One of the best ways for children to excel in reading comprehension is for them to interact widely with a wide range of books, selected by them, for enjoyment, writes Professor Robyn Ewing.
If we truly care about all Australian children and young people becoming literate I believe it is vital we understand and define the complexity of literacy.
The conflation of different terms like reading instruction and literacy is not very useful. While reading is part of literacy, literacy is a much bigger concept which is continually changing due to the ever-increasing forms of literacy that are developing.
Educators who specialise in literacy are currently working with the Australian Curriculum definition (Australian Curriculum, Assessment and Reporting Authority) which defines literacy as encompassing:
"... listening to, reading, viewing, speaking, writing and creating oral, print, visual and digital texts, and using and modifying language for different purposes in a range of contexts."
It adds: "Literacy encompasses the knowledge and skills students need to access, understand, analyse and evaluate information, make meaning, express thoughts and emotions, present ideas and opinions, interact with others and participate in activities at school and in their lives beyond school.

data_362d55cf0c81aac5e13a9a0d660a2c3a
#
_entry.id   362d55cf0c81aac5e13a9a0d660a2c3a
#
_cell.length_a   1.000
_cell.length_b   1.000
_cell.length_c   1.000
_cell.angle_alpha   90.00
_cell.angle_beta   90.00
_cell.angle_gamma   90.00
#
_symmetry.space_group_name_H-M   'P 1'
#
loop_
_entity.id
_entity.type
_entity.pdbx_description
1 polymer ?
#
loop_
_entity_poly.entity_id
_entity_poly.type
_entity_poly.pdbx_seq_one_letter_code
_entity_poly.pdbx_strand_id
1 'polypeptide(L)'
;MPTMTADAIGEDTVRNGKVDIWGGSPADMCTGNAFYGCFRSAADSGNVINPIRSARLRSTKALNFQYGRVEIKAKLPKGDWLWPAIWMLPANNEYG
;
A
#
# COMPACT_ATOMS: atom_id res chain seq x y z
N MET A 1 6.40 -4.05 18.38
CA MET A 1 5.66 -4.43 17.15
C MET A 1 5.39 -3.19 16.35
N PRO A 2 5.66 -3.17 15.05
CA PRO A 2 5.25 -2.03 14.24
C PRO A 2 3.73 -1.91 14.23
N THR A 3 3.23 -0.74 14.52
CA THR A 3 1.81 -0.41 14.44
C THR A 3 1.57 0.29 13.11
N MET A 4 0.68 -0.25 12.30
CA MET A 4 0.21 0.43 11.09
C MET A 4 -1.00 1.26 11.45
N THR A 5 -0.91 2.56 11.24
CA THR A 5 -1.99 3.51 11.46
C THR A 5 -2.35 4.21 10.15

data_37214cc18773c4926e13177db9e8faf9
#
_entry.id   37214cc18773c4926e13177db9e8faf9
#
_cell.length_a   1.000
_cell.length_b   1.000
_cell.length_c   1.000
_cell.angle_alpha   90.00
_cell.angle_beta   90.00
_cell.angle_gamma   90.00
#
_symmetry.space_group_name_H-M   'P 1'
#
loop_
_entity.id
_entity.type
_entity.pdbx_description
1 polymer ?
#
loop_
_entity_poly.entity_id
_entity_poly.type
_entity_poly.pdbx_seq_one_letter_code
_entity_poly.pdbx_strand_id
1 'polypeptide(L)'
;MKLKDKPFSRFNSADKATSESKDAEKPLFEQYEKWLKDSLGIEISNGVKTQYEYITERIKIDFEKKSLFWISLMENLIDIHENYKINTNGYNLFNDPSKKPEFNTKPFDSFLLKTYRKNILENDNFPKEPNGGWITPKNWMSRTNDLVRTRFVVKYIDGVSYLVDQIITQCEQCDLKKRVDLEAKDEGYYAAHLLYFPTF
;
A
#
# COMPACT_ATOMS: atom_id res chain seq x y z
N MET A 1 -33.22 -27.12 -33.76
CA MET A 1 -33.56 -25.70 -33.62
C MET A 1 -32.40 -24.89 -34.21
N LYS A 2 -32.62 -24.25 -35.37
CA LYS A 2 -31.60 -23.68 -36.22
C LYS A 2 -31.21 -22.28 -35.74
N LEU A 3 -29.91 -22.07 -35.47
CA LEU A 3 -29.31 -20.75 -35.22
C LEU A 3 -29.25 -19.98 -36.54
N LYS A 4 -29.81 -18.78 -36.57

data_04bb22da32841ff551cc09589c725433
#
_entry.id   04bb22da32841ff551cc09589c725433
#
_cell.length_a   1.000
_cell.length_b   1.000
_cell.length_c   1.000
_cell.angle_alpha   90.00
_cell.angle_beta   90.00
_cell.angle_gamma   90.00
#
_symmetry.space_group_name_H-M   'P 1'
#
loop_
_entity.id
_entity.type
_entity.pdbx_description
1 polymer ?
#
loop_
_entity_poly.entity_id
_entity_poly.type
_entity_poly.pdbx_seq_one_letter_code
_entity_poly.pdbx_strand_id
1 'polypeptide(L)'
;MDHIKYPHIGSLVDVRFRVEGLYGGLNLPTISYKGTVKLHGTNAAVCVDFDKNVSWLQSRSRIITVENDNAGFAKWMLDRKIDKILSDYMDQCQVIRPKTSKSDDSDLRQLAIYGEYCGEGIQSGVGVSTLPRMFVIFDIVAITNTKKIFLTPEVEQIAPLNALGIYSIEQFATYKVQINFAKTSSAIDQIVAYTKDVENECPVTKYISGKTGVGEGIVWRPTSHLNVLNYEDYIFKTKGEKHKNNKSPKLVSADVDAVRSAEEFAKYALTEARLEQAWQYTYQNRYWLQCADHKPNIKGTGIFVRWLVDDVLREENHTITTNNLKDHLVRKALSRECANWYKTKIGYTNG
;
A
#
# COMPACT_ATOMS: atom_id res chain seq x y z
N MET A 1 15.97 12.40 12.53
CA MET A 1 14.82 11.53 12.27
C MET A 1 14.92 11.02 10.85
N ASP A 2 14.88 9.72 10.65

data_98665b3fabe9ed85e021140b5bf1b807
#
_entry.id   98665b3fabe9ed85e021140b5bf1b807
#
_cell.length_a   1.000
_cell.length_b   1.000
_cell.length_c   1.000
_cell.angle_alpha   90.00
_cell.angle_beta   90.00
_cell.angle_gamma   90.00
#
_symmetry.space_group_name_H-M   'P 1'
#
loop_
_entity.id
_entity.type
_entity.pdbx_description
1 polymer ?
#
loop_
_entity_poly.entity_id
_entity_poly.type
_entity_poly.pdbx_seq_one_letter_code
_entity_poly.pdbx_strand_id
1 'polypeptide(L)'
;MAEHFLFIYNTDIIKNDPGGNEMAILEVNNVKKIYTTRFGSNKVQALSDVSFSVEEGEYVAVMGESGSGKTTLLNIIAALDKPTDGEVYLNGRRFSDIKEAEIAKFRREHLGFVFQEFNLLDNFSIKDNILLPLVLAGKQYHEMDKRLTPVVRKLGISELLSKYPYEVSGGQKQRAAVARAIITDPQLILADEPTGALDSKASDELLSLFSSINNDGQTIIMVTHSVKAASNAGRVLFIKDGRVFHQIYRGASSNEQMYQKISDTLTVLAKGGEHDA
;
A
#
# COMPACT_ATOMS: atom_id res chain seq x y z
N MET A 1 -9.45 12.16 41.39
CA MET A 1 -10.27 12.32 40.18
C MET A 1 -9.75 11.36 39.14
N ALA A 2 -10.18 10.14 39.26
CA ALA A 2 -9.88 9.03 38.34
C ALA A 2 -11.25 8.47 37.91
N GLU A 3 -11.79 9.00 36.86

"Becoming literate is not simply about knowledge and skills. Certain behaviours and dispositions assist students to become effective learners who are confident and motivated to use their literacy skills broadly."
For example, the Australian curriculum's definition of literacy thus far exceeds the 'key skills' addressed in the recently launched FIVE from FIVE project proposed by the Centre for Independent Studies. FIVE from FIVE is being touted, with much fanfare, as some all-encompassing way of teaching children to read. Evidence-based methods of how to teach reading differ markedly from such simplistic 'solutions'.